Poperings Hommel Bier
Near the Channel ports and battlefields of the French-Belgian border, a hop-growing region spreads toward the town of Ypres. It is a small region, but one rich in the folklore of hops and beer. Its hop capital is slightly smaller town, Poperinge.
Neither town has a brewery, but there are three in the yet-smaller community of Watou. There is even a statue of an unidentified brewer in its main square. One of the local breweries is the family-owned enterprise of Van Eecke. This began as the estate brewery of a local ch‰teau in 1642. Van Eecke's speciality is called Poperings Hommel Bier.
Hommel is the local abbreviation of humulus, from the botanical name for the hop plant. Confusingly, it also means bumble bee in Flemish. Poperings Hommelbier is a hoppy, golden-bronze, ale. it is made from a blend of winter, summer and aromatic pale malts, at a starting density of 16 Plato; soft water, from the brewery's own well; Brewers' Gold and Hallertau hops, both grown in Poperinge; and top-fermented with a very attenuative yeast that precipitates quickly. It is primed with white sugar, and re-yeasted for bottle-conditioning. The finished beer has 7.5 per cent alcohol by volume and 40 units of bitternes, though it tastes lighter on both counts.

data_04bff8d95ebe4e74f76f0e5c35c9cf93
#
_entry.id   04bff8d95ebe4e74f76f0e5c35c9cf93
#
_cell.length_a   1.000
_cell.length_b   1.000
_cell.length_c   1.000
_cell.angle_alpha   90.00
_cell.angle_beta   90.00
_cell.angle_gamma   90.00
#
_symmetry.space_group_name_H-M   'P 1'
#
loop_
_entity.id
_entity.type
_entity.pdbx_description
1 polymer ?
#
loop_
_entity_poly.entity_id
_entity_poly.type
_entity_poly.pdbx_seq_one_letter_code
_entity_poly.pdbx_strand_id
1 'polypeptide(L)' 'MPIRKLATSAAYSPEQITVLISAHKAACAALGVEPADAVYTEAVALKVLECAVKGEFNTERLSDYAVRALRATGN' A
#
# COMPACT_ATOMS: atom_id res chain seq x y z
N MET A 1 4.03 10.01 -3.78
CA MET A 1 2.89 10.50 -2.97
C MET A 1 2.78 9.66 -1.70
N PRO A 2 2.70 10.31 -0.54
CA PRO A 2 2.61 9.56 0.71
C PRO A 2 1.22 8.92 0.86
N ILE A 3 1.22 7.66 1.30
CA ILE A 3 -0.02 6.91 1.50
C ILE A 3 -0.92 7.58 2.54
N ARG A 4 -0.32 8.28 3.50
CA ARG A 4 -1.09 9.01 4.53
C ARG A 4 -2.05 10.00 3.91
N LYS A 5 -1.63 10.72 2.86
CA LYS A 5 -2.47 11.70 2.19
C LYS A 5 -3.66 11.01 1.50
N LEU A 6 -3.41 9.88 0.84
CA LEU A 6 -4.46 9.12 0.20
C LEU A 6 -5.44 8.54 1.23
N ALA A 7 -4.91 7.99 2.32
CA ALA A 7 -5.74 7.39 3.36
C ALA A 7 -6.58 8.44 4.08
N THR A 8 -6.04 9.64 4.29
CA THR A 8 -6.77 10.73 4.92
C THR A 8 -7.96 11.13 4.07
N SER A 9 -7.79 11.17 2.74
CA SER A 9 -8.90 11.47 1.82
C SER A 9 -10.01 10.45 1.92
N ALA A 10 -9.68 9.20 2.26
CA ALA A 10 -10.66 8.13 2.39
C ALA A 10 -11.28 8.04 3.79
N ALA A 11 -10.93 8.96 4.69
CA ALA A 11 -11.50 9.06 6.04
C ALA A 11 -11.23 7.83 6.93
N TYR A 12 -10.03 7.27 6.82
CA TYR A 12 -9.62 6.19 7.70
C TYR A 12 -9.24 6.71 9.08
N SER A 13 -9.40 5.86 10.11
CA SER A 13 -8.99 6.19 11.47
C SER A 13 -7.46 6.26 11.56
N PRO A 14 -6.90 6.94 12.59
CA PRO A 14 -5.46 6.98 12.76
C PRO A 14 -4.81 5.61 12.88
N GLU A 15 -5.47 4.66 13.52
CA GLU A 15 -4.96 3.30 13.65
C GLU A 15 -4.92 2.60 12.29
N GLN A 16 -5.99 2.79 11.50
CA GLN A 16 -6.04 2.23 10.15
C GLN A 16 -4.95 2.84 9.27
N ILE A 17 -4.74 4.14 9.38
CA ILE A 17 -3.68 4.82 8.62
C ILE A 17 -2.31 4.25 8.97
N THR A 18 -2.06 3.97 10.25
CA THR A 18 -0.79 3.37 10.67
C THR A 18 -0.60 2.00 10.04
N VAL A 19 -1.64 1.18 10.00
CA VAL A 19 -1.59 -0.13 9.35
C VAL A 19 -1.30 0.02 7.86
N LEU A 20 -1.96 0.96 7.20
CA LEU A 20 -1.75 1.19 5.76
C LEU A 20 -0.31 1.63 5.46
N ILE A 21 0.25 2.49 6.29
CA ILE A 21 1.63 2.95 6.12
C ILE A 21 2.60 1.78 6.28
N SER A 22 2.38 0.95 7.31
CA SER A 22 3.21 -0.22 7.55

Some drinkers feel, and I am inclined to agree, that it has a faintly honeyish yeast character - or is this thought deposited by the bumble bee?
There is also a rose-like floweriness, from the bottle-conditioning. The beer certainly has a great deal of hop aroma and flavour, remniscent of orange-zest. It also has a late, spicy, cumin-seed, dryness, again from the hop.
This beer is very refreshing and cleansing when served lightly chilled. Try it before a meal - as I have done many times at a famous cuisine ˆ la bière restaurant in Watou. The name of the restaurant? Hommelhof...
Published: JULY 1, 1999
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